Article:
Not long ago while driving with my wife and listening to the splendiferous Bluesville station on Sirius, this song title, ‘Wee Wee Hours,’ scrolled across our radio display. I glanced over to her, then back to the road, and with attempted sincerity asked, “Do you think this is a song about very late in the evening, or the time assigned for when someone has to take a leak?” Predictably (and accurately), she rolled her eyes and murmured, “Just so juvenile.” Still, when it got going it was all either of us could do not to pee in our pants (and I’m barely joking).
This is originally a Chuck Berry tune, written and recorded in 1955 as the B-side to the song that launched Berry’s career, ‘Maybellene.’ Thinking it would be a good fit with the Chess Record’s blues roster, Berry had submitted the slow, twelve-bar blues of ‘Wee Wee Hours’ on his audition tape to Leonard Chess. Berry landed the recording contract, alright, but Chess took him, and the history of rock and roll music, in a slightly different direction. And while the original put some exceptional piano from Johnnie Johnson at the forefront, leaving Berry’s activity strictly to delicate accent phrases, here in this modern remake Mike Zito positively assails the listener with about a million scathing guitar notes like his urethra’s on fire.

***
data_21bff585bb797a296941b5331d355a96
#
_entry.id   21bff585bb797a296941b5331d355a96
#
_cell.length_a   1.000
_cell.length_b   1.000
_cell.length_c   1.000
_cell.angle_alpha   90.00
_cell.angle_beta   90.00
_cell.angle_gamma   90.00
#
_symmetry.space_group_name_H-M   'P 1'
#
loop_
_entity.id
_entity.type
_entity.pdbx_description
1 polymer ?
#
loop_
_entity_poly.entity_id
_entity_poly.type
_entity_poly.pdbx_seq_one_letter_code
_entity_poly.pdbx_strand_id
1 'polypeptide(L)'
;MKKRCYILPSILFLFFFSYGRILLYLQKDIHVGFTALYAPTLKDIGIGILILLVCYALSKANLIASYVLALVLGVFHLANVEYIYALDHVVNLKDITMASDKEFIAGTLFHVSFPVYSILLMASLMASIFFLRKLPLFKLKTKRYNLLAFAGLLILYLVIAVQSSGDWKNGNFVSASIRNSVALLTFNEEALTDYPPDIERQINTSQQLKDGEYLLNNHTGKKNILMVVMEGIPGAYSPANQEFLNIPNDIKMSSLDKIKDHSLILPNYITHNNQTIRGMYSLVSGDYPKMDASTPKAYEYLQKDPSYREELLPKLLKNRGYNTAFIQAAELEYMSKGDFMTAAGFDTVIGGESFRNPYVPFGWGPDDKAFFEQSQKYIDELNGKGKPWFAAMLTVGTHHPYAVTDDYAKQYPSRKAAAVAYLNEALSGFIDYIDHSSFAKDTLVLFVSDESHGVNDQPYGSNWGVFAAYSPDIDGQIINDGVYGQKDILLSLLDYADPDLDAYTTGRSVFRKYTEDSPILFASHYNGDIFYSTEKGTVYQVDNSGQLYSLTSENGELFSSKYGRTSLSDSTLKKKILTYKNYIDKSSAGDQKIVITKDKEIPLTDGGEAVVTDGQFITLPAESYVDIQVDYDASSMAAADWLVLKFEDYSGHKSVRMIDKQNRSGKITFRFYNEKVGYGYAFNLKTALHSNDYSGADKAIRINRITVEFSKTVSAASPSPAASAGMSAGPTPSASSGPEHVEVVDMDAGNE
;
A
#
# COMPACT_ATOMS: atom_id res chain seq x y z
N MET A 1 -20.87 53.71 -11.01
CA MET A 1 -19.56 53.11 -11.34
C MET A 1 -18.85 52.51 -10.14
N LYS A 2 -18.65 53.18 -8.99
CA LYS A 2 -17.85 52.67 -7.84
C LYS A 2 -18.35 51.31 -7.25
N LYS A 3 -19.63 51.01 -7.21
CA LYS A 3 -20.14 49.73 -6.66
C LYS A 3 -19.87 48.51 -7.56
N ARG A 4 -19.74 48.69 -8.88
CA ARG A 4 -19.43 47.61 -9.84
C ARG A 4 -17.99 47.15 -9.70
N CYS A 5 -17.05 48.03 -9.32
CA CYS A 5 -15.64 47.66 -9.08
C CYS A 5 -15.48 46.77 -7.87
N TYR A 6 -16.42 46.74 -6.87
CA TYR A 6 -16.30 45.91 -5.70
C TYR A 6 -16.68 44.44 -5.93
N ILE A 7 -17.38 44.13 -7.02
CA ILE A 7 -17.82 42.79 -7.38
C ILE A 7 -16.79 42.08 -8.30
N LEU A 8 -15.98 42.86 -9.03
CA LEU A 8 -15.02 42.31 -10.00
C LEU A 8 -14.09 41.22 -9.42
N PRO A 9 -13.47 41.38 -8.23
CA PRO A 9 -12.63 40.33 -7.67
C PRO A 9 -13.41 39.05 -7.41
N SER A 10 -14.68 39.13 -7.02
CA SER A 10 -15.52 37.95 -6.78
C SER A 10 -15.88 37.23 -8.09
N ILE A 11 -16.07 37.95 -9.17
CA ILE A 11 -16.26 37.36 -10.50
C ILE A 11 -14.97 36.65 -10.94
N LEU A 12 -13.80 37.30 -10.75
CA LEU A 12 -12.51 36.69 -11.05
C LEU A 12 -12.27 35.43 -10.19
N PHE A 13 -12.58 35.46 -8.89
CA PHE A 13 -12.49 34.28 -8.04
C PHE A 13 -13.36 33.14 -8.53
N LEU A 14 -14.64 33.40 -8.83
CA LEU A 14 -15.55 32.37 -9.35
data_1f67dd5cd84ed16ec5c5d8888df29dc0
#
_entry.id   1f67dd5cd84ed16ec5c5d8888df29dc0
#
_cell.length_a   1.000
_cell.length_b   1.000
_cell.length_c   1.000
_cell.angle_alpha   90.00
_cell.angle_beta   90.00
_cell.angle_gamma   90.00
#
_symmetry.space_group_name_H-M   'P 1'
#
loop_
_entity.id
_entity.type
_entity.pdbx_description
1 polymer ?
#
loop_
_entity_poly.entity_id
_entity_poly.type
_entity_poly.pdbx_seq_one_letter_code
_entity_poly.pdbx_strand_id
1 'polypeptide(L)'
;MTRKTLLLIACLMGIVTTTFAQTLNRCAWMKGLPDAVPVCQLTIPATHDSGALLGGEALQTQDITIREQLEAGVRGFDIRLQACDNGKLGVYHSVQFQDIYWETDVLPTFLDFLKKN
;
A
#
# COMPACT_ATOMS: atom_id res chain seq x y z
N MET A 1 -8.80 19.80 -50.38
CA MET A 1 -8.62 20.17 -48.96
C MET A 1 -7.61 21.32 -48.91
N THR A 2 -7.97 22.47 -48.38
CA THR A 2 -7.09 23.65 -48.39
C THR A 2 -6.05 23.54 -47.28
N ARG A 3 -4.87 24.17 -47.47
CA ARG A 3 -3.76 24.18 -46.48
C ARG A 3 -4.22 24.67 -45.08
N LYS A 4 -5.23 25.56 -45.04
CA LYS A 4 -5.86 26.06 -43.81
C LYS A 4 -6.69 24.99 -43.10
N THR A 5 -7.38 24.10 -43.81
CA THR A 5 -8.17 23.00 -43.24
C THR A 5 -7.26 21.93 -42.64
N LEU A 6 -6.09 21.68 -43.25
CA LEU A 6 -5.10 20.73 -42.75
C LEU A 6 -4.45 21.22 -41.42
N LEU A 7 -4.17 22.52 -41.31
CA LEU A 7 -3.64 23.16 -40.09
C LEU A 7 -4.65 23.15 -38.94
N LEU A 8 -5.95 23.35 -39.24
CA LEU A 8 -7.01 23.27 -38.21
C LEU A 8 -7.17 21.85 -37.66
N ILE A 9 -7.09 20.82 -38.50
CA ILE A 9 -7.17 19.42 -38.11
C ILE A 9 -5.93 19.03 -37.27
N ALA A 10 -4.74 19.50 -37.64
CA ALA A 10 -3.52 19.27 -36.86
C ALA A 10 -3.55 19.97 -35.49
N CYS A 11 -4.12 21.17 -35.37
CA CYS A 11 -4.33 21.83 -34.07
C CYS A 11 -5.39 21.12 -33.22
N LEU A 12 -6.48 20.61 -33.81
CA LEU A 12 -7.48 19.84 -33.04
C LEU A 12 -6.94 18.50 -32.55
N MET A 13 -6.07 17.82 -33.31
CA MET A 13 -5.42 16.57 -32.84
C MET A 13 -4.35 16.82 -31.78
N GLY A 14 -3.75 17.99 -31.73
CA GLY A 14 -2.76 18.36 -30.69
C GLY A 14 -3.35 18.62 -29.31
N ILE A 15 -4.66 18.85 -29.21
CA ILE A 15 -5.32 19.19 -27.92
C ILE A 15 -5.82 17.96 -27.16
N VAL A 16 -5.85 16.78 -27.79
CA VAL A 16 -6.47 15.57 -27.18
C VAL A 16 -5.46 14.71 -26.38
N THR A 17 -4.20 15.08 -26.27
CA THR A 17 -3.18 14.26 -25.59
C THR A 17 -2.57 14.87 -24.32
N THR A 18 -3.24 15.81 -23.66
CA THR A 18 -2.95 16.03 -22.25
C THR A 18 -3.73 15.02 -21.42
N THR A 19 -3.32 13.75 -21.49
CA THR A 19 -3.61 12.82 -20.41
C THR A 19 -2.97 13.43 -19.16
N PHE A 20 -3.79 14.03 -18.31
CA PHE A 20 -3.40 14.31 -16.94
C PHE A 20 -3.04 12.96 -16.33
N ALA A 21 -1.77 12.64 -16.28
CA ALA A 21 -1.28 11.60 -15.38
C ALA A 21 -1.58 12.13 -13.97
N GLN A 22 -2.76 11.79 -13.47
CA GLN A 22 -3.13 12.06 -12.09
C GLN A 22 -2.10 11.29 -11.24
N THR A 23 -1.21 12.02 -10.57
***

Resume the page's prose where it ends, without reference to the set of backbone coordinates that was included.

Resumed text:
The song appeared on Zito’s 2019 album, Rock N Roll: A Tribute to Chuck Berry, and featured him covering 20 Berry songs along with a who’s-who of 21 guest guitarists. On this one it’s Guitar World’s current #1 ranked blues guitarist, Joe Bonamassa. But honestly the assault of overwhelming chops is so relentless I’m not at all sure where Zito began or Bonamassa took over (or vice versa). There’s a long-held, deserved place of respect in the blues world for players of restraint and moderation, who leave breathing space between notes and during phrases. This just isn’t that place.
Zito has been a fixture on the contemporary blues/rock circuit for nearly twenty years, primarily as a solo artist and fronting his band The Wheel, as well as being part of the blues/soul-inspired supergroup Royal Southern Brotherhood, which included Cyril Neville (of The Neville Brothers and The Meters) and Devon Allman (son of Gregg). He knows his music history, and it’s no accident that he’s assembled a veritable army of present-day guitar slingers – one of whom is Chuck’s grandson, Charlie Berry III – to pay homage to the “Father of Rock and Roll,” who, like Zito, was also a proud product of St. Louis, Missouri, and once, long ago, thought of himself as a bluesman. Now, get prepared to hear Zito and Bonamassa, ah, wizz through this one, and know that if you do become momentarily overwhelmed by the deluge of fever-driven playing try not to get, um, pissed, you can always hit pause to, well, relieve yourself. Me, I’m planning to listen to it again in a minute, but first I’ve got to go see a man about a horse.
The Chuck Berry original